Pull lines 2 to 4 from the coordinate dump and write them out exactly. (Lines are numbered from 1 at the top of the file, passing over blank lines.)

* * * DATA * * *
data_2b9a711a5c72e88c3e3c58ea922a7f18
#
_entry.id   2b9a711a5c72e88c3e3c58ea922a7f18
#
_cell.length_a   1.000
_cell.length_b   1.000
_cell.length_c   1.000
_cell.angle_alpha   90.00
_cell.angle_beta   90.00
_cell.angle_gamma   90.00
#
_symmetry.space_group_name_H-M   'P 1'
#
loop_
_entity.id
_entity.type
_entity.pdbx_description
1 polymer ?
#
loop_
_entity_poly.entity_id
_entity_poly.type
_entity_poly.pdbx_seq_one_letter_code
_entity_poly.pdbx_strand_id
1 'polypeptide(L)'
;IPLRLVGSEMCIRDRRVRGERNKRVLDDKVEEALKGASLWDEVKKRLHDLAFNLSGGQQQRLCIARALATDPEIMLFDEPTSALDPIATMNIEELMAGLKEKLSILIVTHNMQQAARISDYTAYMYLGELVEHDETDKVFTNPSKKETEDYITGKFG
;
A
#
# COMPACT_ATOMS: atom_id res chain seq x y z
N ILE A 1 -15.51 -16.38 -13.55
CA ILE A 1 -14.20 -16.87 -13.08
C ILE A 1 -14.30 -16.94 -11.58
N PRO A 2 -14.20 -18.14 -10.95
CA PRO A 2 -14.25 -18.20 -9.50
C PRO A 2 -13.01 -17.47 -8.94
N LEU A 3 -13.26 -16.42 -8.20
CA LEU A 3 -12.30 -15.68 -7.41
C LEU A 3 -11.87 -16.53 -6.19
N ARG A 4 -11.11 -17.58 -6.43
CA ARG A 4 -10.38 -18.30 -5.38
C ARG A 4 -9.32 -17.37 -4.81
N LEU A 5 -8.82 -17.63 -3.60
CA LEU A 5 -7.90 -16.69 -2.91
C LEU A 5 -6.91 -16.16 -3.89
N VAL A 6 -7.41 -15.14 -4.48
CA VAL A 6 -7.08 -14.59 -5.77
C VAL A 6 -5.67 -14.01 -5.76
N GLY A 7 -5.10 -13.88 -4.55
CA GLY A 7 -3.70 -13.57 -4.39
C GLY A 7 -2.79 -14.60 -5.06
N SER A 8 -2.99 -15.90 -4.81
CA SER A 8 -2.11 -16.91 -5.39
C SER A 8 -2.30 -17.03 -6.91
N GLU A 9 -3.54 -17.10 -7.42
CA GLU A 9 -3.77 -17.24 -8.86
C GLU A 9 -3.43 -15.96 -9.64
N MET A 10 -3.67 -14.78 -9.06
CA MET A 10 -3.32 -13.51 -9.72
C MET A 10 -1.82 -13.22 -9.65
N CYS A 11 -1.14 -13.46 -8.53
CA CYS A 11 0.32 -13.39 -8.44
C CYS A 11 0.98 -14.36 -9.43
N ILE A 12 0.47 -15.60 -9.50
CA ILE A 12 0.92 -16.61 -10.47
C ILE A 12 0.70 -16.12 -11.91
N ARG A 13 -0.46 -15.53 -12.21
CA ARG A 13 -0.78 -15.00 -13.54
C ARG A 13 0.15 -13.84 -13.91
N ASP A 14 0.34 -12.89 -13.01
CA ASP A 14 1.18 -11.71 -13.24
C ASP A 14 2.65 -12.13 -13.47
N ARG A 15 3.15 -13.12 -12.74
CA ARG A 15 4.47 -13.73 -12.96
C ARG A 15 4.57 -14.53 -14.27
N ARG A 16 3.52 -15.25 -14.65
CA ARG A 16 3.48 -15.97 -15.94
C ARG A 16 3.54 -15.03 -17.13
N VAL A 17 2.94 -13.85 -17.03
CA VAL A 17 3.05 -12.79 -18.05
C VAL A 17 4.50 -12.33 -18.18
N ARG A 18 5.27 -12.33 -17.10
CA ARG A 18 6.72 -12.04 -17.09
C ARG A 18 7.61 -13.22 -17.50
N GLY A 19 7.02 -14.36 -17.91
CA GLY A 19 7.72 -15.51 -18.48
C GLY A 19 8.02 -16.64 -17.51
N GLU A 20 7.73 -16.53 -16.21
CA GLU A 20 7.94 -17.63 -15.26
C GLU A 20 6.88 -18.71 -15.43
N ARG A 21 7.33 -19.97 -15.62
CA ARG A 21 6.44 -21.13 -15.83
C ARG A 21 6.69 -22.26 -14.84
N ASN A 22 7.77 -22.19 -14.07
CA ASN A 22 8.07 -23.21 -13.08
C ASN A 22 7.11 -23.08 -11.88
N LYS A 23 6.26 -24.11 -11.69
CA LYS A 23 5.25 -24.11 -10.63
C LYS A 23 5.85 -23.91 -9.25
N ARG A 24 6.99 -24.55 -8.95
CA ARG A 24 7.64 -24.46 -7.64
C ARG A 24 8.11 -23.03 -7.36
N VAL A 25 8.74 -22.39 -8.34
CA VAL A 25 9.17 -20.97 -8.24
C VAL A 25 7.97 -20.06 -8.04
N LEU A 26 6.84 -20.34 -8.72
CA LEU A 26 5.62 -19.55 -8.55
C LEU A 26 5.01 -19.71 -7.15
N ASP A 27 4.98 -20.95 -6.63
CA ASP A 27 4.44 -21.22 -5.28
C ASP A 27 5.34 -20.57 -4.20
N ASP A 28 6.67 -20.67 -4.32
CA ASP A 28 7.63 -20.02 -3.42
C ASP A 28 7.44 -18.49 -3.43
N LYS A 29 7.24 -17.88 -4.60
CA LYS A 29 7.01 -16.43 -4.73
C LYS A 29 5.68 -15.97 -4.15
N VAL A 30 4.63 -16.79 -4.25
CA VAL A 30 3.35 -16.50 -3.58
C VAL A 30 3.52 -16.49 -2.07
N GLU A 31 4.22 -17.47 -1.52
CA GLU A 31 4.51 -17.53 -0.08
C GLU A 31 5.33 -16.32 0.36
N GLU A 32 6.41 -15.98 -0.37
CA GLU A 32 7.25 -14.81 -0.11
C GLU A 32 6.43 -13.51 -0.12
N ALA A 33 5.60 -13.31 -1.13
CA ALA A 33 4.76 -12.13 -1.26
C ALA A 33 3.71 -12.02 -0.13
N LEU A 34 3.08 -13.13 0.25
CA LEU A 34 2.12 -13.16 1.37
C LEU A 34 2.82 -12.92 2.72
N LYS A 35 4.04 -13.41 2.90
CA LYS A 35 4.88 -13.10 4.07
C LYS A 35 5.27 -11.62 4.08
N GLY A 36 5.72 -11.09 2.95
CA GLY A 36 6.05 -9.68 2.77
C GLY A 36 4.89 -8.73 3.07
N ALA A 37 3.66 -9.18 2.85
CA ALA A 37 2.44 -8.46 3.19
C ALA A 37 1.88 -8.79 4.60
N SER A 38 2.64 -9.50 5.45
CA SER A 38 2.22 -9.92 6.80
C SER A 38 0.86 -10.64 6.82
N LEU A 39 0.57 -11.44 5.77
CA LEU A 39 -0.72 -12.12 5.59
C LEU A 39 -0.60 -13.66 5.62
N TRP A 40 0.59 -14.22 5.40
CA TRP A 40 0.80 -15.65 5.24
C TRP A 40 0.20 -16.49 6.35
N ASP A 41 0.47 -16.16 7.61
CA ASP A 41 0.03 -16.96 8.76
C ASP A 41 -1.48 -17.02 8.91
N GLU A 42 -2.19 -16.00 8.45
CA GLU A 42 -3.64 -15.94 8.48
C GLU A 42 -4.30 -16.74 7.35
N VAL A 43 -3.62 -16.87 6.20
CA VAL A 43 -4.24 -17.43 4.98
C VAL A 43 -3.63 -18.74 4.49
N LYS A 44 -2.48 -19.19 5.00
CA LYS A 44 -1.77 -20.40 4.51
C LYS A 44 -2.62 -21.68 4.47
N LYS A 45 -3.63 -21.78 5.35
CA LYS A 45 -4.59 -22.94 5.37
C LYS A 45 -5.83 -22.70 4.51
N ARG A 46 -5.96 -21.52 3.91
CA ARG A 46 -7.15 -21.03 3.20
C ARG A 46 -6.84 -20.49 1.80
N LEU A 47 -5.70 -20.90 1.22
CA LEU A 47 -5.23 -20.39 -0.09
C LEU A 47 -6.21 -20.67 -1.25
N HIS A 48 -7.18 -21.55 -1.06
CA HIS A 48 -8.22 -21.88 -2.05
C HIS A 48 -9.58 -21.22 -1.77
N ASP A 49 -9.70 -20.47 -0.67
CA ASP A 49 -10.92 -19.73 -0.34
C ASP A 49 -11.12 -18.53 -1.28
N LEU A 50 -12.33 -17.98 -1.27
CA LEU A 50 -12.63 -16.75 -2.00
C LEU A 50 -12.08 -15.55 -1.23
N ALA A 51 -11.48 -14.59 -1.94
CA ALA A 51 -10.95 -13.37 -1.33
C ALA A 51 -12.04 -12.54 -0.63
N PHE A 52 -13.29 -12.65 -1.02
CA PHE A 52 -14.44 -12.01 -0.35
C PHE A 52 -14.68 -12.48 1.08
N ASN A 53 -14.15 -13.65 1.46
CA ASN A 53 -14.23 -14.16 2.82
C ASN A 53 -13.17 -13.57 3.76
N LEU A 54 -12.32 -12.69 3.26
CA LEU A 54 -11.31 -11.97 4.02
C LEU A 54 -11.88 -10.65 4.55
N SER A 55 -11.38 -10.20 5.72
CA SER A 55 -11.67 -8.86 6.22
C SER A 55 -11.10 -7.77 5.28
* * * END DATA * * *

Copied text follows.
#
_entry.id   2b9a711a5c72e88c3e3c58ea922a7f18
#